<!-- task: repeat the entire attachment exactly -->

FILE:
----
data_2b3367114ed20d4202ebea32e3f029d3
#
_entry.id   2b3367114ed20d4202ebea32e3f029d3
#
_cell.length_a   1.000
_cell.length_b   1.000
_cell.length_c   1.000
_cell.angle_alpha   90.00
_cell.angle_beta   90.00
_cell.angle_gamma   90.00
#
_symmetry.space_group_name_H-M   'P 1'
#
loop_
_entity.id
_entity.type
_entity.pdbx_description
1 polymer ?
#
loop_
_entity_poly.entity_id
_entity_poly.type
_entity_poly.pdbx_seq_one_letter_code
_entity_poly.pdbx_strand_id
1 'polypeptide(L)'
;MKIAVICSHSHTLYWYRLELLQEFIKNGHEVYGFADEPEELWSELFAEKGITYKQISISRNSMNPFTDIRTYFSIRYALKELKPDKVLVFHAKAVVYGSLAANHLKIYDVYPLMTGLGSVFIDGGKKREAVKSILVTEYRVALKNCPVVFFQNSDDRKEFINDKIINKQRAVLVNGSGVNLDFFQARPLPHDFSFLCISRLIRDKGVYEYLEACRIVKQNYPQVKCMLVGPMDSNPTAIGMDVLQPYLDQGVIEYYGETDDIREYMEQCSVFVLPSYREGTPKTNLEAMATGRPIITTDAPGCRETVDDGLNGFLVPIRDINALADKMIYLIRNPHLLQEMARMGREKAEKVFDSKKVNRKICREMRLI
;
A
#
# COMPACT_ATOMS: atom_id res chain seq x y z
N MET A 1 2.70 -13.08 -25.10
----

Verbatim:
data_2b3367114ed20d4202ebea32e3f029d3
#
_entry.id   2b3367114ed20d4202ebea32e3f029d3
#
_cell.length_a   1.000
_cell.length_b   1.000
_cell.length_c   1.000
_cell.angle_alpha   90.00
_cell.angle_beta   90.00
_cell.angle_gamma   90.00
#
_symmetry.space_group_name_H-M   'P 1'
#
loop_
_entity.id
_entity.type
_entity.pdbx_description
1 polymer ?
#
loop_
_entity_poly.entity_id
_entity_poly.type
_entity_poly.pdbx_seq_one_letter_code
_entity_poly.pdbx_strand_id
1 'polypeptide(L)'
;MKIAVICSHSHTLYWYRLELLQEFIKNGHEVYGFADEPEELWSELFAEKGITYKQISISRNSMNPFTDIRTYFSIRYALKELKPDKVLVFHAKAVVYGSLAANHLKIYDVYPLMTGLGSVFIDGGKKREAVKSILVTEYRVALKNCPVVFFQNSDDRKEFINDKIINKQRAVLVNGSGVNLDFFQARPLPHDFSFLCISRLIRDKGVYEYLEACRIVKQNYPQVKCMLVGPMDSNPTAIGMDVLQPYLDQGVIEYYGETDDIREYMEQCSVFVLPSYREGTPKTNLEAMATGRPIITTDAPGCRETVDDGLNGFLVPIRDINALADKMIYLIRNPHLLQEMARMGREKAEKVFDSKKVNRKICREMRLI
;
A
#
# COMPACT_ATOMS: atom_id res chain seq x y z
N MET A 1 2.70 -13.08 -25.10